JNF USA Doctors Mission Connects to a Healthy Israel

Monday, December 08, 2014 2:23 PM

“I’ve been in Israel many times, but until now I never knew about the amazing innovations happening here.”

A JNF USA Doctors for Israel Mission visited Israel from the USA for a week of tours, meetings with medical professionals and getting acquainted with KKL-JNF's diverse projects, a number of which are funded by JNF-USA. From start-ups in northern Israel to medical centers in the Arava, the members of the mission learned about Israel and its innovations, especially in the field of medical technology.


Group photo at the Yair R&D in the Arava. Photo: Jessica Schwartz-Schapiro

“Our objective is to promote contacts between American and Israeli medical professionals, and to become acquainted with KKL-JNF's diverse projects in Israel,” said Dr. Robert Norman, who co-chaired the Doctors for Israel Mission. “It is amazing to see how the country is developing, not only in medicine, but in all areas. There is a true spirit of initiative here, of creativity and innovation.”

Medical Start-Ups in the Galilee


Dr. Ronna Schneider at the Vidor Center.
Photo: Yoav Devir

The tour began in northern Israel, where the doctors got a close-up look at some hi-tech companies developing medical technologies. At the Convergent Radiotherapy and Radio Surgery Company in Tirat HaCarmel, they heard about the development of low-energy X-rays for cancer treatment and surgical operations that maximize precision levels and minimize damage to health. At the Given Imaging Company in Yokneam, they heard about ingestible capsules that contain tiny cameras for facilitating visual examination of the digestive system. At Argo Medical Technologies, also in Yokneam, they were impressed by a robotic suit that enables people with spinal injuries to stand and to walk.

Later in the day, they hiked in the Carmel Forest and visited a memorial for the victims of the devastating Carmel fire that happened four years ago. There, they heard about the damage to the forest and about how nature heals itself.

“This mission is the first doctors' mission we’ve organized,” said Dr. Ronna Schneider, who co-chaired the mission. “It is important for us that the doctors get involved with what’s happening in Israel, in the field of medicine and any other fields that interest them. This way they will connect to the people and to the country.”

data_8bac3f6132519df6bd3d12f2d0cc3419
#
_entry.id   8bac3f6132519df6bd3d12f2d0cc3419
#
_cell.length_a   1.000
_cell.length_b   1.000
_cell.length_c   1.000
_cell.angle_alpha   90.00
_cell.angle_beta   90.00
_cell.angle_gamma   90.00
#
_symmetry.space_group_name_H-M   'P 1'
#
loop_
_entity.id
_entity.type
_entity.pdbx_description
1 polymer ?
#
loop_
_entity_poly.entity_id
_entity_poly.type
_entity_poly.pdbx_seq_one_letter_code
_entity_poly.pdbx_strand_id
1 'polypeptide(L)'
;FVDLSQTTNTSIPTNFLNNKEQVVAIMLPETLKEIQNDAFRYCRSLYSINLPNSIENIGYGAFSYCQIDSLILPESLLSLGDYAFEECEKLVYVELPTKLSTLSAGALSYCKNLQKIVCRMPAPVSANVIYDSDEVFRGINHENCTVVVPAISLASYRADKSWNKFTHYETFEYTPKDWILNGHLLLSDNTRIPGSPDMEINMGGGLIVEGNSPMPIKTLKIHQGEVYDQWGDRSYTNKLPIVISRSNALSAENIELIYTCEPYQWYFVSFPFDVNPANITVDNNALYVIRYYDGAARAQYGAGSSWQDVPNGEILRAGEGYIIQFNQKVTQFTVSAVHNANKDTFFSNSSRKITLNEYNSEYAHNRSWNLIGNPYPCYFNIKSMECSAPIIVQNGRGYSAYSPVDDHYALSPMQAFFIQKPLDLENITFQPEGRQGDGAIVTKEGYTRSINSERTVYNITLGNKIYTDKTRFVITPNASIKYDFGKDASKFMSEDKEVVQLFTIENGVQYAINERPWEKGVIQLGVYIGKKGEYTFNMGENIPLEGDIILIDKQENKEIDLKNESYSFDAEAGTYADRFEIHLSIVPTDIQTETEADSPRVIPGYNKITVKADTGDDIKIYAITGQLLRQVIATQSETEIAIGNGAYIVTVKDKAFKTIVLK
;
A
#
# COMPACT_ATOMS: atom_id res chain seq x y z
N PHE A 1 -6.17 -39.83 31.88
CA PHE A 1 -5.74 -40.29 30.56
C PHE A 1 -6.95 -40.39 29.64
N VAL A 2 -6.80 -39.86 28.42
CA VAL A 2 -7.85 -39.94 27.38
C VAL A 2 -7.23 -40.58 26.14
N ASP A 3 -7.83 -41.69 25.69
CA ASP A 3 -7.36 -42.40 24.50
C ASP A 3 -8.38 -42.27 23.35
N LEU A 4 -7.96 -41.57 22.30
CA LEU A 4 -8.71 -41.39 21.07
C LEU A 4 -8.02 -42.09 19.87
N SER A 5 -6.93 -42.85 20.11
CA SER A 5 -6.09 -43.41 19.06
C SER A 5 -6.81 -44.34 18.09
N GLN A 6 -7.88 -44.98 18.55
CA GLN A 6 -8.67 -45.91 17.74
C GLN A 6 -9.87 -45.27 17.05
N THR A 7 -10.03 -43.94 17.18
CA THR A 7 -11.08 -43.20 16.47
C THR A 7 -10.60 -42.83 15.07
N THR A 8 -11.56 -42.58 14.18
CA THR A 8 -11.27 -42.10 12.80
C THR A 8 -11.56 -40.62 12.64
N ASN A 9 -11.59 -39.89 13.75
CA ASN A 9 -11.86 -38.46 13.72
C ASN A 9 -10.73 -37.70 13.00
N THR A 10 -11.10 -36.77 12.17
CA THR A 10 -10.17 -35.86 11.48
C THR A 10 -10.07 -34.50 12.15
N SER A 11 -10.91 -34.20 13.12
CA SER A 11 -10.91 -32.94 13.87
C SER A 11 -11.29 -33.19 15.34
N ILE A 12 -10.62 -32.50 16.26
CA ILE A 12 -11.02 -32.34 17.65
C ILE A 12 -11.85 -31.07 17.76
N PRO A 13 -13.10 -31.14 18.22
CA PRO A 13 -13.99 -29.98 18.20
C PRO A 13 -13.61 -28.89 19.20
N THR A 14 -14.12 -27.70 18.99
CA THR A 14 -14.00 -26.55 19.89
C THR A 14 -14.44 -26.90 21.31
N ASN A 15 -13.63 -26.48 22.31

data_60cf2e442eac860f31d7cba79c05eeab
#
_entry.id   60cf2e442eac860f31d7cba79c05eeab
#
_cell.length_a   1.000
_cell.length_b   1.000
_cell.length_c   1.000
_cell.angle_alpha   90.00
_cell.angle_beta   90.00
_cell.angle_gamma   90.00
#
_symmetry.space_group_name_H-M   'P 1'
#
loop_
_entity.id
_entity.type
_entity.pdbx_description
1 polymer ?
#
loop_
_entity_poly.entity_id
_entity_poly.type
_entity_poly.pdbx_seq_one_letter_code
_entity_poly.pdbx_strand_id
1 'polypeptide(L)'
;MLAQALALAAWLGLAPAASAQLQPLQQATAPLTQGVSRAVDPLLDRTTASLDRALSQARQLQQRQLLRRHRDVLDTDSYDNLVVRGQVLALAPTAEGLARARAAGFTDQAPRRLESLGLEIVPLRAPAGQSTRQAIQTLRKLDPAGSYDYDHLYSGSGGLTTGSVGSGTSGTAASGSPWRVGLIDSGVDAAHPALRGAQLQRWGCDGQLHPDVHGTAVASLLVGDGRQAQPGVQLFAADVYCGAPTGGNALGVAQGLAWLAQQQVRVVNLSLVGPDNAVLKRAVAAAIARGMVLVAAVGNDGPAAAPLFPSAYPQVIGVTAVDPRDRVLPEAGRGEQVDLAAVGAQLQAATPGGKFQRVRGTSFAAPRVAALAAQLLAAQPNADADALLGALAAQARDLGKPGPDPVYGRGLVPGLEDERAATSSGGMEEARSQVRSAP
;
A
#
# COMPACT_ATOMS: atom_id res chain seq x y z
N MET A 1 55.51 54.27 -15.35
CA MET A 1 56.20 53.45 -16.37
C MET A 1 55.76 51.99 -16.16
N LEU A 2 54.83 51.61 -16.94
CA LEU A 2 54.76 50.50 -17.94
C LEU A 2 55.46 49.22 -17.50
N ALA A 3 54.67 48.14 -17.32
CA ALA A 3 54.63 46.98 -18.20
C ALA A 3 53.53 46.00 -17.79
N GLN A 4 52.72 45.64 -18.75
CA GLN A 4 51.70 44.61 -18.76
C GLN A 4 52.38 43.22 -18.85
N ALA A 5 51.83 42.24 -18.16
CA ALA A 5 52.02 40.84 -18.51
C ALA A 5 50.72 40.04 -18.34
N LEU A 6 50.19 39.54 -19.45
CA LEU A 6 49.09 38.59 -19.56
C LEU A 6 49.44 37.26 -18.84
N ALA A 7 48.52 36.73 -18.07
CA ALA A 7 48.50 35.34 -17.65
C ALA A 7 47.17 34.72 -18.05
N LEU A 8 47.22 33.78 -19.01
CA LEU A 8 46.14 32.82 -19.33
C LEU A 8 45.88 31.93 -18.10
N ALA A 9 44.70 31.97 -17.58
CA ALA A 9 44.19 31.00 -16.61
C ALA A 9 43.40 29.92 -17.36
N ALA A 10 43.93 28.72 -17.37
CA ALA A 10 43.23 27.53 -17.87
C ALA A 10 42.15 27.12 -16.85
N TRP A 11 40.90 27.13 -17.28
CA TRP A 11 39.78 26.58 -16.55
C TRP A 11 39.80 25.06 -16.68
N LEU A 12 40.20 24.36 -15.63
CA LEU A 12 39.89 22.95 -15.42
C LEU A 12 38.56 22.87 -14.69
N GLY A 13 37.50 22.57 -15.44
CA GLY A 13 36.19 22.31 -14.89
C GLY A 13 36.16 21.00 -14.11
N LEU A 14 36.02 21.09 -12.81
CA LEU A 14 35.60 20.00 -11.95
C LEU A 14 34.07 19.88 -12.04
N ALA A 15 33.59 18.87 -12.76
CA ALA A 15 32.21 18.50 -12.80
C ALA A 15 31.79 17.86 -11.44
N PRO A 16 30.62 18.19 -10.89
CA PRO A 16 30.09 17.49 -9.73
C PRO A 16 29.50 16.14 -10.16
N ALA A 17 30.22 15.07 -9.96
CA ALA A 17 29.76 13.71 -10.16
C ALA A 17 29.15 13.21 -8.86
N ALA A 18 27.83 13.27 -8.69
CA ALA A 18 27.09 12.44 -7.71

Building the Negev

The second day began with a visit to the protected playground in the city of Sderot, which was funded by JNF-USA and provides a wonderful bomb-proof play area for the children of Sderot and its surrounding environs. At the Aleh Negev Eran Rehabilitation Village, the members of the mission were impressed by the warmth and the professional services provided for children and teenagers with mental limitations combined with severe physical handicaps. The village was built with assistance from friends of KKL-JNF in the USA and in other countries.


Dr. Robert Norman. Photo: Yoav Devir

In the Beersheva River Park, another project funded by JNF-USA, they saw how a neglected and polluted area has become an expansive beautiful park and has created a real change in the lifestyle of the residents of the city and of the region.

The next stop on their tour was at the Alexander Muss High School in Israel (AMHSI), a unique study abroad program for teens in Israel located next to Beersheva, which was built thanks to contributions from JNF-USA. There, they met teachers and American high school students, who told the guests about their preparation for college studies in Israel, and their experiences, which are connecting them to Israeli life.

During the course of their visit at AMHSI, the group dedicated a new study center at the campus, which was built thanks to the support of Dr. Robert Norman.

Later that day, they met Beersheva Mayor Ruvik Danilovic and representatives from the Or Movement, which are involved in spearheading the development of new communities in the Negev, and they discovered how the vision of the development of the Negev is becoming a reality thanks to people with initiative, hope and good faith.

Agriculture and Science in the Arava


Students from Ethiopia at AICAT, with Manager of Affinity Gruops Jessica Schwartz Schapiro and Dr. Robert Norman. Photo: Yoav Devir

The next day began in Paran, a village in the Arava, where they heard a presentation given by Samantha Levy, Research & Development Coordinator at the Central Arava Regional Council. She told them about life in this distant region, about coping with the dry and hot desert climate, about the agriculture there, which is flourishing in spite of the harsh conditions, and about joint ventures with JNF-USA and with friends of KKL-JNF all over the world, for the residential and agricultural development of the area, and for the promotion of tourism in the region.

Their next stop was the Arava International Center for Agricultural Training (AICAT), where they met Hani Arnon, the director of the center. She told them that they train more than a thousand students a year from developing countries, such as Ethiopia, Thailand, Vietnam, Myanmar, Cambodia and India. This unique educational program offers theoretical studies alongside practical experience on the farms of the Arava. The advanced agricultural technology developed in Israel, some of it funded by KKL-JNF, contributes to the benefit of developing countries.


Group photo outside the Arava Medical Center. Photo: Yoav Devir